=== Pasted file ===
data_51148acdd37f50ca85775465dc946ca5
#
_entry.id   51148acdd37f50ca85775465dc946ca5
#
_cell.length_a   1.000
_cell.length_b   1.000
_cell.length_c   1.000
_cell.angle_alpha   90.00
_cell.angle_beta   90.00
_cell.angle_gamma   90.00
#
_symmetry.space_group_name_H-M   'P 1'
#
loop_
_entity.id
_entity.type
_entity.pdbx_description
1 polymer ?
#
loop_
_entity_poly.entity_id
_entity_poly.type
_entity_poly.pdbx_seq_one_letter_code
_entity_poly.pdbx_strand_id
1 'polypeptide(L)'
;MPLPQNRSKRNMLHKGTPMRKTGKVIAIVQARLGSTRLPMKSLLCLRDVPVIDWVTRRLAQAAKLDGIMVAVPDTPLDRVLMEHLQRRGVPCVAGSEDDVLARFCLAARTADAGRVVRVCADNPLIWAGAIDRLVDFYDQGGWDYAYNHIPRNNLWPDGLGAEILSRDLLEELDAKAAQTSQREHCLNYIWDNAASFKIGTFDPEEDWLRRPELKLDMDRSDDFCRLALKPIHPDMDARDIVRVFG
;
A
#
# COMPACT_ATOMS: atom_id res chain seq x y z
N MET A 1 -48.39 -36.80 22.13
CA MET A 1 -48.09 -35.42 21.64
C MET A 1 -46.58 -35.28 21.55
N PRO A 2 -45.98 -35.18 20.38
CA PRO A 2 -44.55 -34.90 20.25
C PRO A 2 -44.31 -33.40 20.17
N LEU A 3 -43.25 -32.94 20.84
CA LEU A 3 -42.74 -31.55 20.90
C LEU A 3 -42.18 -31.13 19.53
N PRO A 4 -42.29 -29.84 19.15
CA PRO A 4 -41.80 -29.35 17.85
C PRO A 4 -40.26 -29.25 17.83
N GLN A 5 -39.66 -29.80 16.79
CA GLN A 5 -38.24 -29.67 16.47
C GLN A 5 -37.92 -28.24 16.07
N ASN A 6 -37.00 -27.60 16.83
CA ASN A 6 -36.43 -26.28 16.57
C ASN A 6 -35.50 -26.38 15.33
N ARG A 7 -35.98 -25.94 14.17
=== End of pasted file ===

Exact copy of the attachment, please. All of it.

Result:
data_51148acdd37f50ca85775465dc946ca5
#
_entry.id   51148acdd37f50ca85775465dc946ca5
#
_cell.length_a   1.000
_cell.length_b   1.000
_cell.length_c   1.000
_cell.angle_alpha   90.00
_cell.angle_beta   90.00
_cell.angle_gamma   90.00
#
_symmetry.space_group_name_H-M   'P 1'
#
loop_
_entity.id
_entity.type
_entity.pdbx_description
1 polymer ?
#
loop_
_entity_poly.entity_id
_entity_poly.type
_entity_poly.pdbx_seq_one_letter_code
_entity_poly.pdbx_strand_id
1 'polypeptide(L)'
;MPLPQNRSKRNMLHKGTPMRKTGKVIAIVQARLGSTRLPMKSLLCLRDVPVIDWVTRRLAQAAKLDGIMVAVPDTPLDRVLMEHLQRRGVPCVAGSEDDVLARFCLAARTADAGRVVRVCADNPLIWAGAIDRLVDFYDQGGWDYAYNHIPRNNLWPDGLGAEILSRDLLEELDAKAAQTSQREHCLNYIWDNAASFKIGTFDPEEDWLRRPELKLDMDRSDDFCRLALKPIHPDMDARDIVRVFG
;
A
#
# COMPACT_ATOMS: atom_id res chain seq x y z
N MET A 1 -48.39 -36.80 22.13
CA MET A 1 -48.09 -35.42 21.64
C MET A 1 -46.58 -35.28 21.55
N PRO A 2 -45.98 -35.18 20.38
CA PRO A 2 -44.55 -34.90 20.25
C PRO A 2 -44.31 -33.40 20.17
N LEU A 3 -43.25 -32.94 20.84
CA LEU A 3 -42.74 -31.55 20.90
C LEU A 3 -42.18 -31.13 19.53
N PRO A 4 -42.29 -29.84 19.15
CA PRO A 4 -41.80 -29.35 17.85
C PRO A 4 -40.26 -29.25 17.83
N GLN A 5 -39.66 -29.80 16.79
CA GLN A 5 -38.24 -29.67 16.47
C GLN A 5 -37.92 -28.24 16.07
N ASN A 6 -37.00 -27.60 16.83
CA ASN A 6 -36.43 -26.28 16.57
C ASN A 6 -35.50 -26.38 15.33
N ARG A 7 -35.98 -25.94 14.17